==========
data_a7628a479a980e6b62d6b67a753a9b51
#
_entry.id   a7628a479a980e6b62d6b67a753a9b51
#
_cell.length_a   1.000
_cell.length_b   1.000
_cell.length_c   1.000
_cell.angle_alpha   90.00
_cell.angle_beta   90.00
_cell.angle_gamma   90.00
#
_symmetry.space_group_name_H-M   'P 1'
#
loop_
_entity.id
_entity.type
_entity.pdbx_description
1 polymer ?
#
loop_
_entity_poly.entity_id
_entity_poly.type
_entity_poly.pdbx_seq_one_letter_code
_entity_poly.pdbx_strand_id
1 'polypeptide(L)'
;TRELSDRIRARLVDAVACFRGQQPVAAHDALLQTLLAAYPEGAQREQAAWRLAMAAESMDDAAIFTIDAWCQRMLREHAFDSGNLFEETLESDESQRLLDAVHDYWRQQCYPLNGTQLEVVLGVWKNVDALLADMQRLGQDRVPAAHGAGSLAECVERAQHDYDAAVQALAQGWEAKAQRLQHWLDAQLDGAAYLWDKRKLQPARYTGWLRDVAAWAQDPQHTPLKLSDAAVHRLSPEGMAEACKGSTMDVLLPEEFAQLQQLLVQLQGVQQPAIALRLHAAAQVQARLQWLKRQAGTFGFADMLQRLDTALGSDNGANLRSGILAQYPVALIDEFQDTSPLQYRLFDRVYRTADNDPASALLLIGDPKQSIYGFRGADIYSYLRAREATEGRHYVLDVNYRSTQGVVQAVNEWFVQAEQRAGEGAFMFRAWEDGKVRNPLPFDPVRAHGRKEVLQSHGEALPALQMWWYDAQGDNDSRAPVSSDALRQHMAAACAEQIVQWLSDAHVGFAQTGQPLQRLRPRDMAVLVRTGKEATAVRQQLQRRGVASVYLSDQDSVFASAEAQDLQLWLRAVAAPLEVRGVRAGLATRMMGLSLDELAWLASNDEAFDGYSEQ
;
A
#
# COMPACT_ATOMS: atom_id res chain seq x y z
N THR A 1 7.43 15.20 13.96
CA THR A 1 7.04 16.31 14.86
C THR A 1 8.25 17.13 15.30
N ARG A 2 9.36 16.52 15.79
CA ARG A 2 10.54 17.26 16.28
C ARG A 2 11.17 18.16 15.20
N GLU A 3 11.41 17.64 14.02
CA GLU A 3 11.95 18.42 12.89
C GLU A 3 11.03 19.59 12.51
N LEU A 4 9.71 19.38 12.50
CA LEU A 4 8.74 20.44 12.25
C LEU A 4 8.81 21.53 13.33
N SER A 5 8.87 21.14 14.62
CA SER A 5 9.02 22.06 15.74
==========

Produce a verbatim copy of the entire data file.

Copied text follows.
data_a7628a479a980e6b62d6b67a753a9b51
#
_entry.id   a7628a479a980e6b62d6b67a753a9b51
#
_cell.length_a   1.000
_cell.length_b   1.000
_cell.length_c   1.000
_cell.angle_alpha   90.00
_cell.angle_beta   90.00
_cell.angle_gamma   90.00
#
_symmetry.space_group_name_H-M   'P 1'
#
loop_
_entity.id
_entity.type
_entity.pdbx_description
1 polymer ?
#
loop_
_entity_poly.entity_id
_entity_poly.type
_entity_poly.pdbx_seq_one_letter_code
_entity_poly.pdbx_strand_id
1 'polypeptide(L)'
;TRELSDRIRARLVDAVACFRGQQPVAAHDALLQTLLAAYPEGAQREQAAWRLAMAAESMDDAAIFTIDAWCQRMLREHAFDSGNLFEETLESDESQRLLDAVHDYWRQQCYPLNGTQLEVVLGVWKNVDALLADMQRLGQDRVPAAHGAGSLAECVERAQHDYDAAVQALAQGWEAKAQRLQHWLDAQLDGAAYLWDKRKLQPARYTGWLRDVAAWAQDPQHTPLKLSDAAVHRLSPEGMAEACKGSTMDVLLPEEFAQLQQLLVQLQGVQQPAIALRLHAAAQVQARLQWLKRQAGTFGFADMLQRLDTALGSDNGANLRSGILAQYPVALIDEFQDTSPLQYRLFDRVYRTADNDPASALLLIGDPKQSIYGFRGADIYSYLRAREATEGRHYVLDVNYRSTQGVVQAVNEWFVQAEQRAGEGAFMFRAWEDGKVRNPLPFDPVRAHGRKEVLQSHGEALPALQMWWYDAQGDNDSRAPVSSDALRQHMAAACAEQIVQWLSDAHVGFAQTGQPLQRLRPRDMAVLVRTGKEATAVRQQLQRRGVASVYLSDQDSVFASAEAQDLQLWLRAVAAPLEVRGVRAGLATRMMGLSLDELAWLASNDEAFDGYSEQ
;
A
#
# COMPACT_ATOMS: atom_id res chain seq x y z
N THR A 1 7.43 15.20 13.96
CA THR A 1 7.04 16.31 14.86
C THR A 1 8.25 17.13 15.30
N ARG A 2 9.36 16.52 15.79
CA ARG A 2 10.54 17.26 16.28
C ARG A 2 11.17 18.16 15.20
N GLU A 3 11.41 17.64 14.02
CA GLU A 3 11.95 18.42 12.89
C GLU A 3 11.03 19.59 12.51
N LEU A 4 9.71 19.38 12.50
CA LEU A 4 8.74 20.44 12.25
C LEU A 4 8.81 21.53 13.33
N SER A 5 8.87 21.14 14.62
CA SER A 5 9.02 22.06 15.74